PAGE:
Copy Number Correlations
To bolster the support for putative SVs, the authors evaluated the relationship between predicted deletions and copy number depth for the reference allele. In theory, if the variants represented true deletions, there should be a corresponding drop in coverage. In many cases, there was no such correlation; further review showed that many of these loci bore cryptic polymorphisms (often small indels) that caused reads to mis-align to nearby, paralogous sequences. Another cause of predictions that passed shared-allele and heterogeneity tests but failed the read depth correlation was transposon insertion polymorphisms not contained in the reference sequence. Reads from such insertions often mapped to nearby paralogous sequences, thereby falsely supporting large deletions of the intervening sequences.
Breakpoint Resolution and Genotype Determination
By combining data across all individuals found to have a structural allele in common, it was possible to localize the breakopints of deletions with resolutions of 1-20 bp. Many types of information in population-scale sequencing data - paired-end alignments, read depth, and breakpoint-spanning reads – can supply partial information about the genotype state of SVs in individuals. The authors developed a Bayesian framework to integrate this information into an integrated measurement of relative likelihood that the sequence data from each genome arose from each potential SV allele at that locus. Comparisons of these inferred genotypes to copy number data and (where available) high-resolution array genotype data supported a high accuracy for the method, and showed that the confidence score tracked with accuracy.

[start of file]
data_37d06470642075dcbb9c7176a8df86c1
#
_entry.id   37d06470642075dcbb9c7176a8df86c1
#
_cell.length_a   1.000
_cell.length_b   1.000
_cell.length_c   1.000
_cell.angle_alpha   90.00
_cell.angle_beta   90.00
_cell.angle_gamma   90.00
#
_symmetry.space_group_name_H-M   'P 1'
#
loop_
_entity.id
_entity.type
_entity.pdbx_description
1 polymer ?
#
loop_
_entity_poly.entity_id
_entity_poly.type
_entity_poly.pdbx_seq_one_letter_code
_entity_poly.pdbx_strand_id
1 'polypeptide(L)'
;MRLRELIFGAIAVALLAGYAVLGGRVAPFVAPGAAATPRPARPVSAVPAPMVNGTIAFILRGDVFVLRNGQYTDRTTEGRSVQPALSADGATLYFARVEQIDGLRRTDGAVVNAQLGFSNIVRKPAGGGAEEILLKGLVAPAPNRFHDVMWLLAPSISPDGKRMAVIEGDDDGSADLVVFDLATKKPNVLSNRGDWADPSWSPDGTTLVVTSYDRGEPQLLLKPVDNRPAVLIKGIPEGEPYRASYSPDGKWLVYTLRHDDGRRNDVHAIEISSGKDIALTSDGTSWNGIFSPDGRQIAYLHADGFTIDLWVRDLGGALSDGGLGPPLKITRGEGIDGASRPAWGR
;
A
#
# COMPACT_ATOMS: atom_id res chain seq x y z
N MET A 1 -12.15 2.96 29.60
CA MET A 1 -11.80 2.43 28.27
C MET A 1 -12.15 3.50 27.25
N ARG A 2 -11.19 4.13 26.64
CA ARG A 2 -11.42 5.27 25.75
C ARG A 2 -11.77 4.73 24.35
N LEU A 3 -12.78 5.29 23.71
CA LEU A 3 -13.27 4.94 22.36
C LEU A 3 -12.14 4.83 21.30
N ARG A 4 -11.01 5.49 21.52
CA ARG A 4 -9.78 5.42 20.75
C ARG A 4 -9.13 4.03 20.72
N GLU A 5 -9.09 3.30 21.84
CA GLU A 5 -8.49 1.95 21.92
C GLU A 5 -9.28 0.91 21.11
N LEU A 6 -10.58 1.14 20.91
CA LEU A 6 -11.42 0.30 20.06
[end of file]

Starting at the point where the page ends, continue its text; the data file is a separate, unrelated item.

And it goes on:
For deletions smaller than 300 bp, few genotypes could be inferred with high confidence. To resolve these, the authors utilized haplotypes formed by SNPs and SVs together. Most common SVs characterized to date have been shown to segregate with common SNP haplotypes; by employing imputation algorithms and haplotype information, the authors were able to extend this approach to resolve many low-confidence genotypes. The resulting calls were consistent with the features of sequence data and also fit the haplotype structure of the population. The authors genotyped 13,826 of the deletion polymorphisms identified by the 1,000 Genomes project (ranging in size from 48 bp to 960 kbp), with an average call rate of 94.1%. This was ten times as many deletions as could be genotyped by combination SNP-CNV arrays that were designed for genome-wide association studies.
In summary, Handsaker and colleagues have presented strategies that could help develop new analytical approaches as sequencing is extended to large populations. Together with SNP- and small indel-detection algorithms, these approaches will help realize the full potential of population-scale sequencing.
Handsaker RE, Korn JM, Nemesh J, & McCarroll SA (2011). Discovery and genotyping of genome structural polymorphism by sequencing on a population scale. Nature genetics, 43 (3), 269-76 PMID: 21317889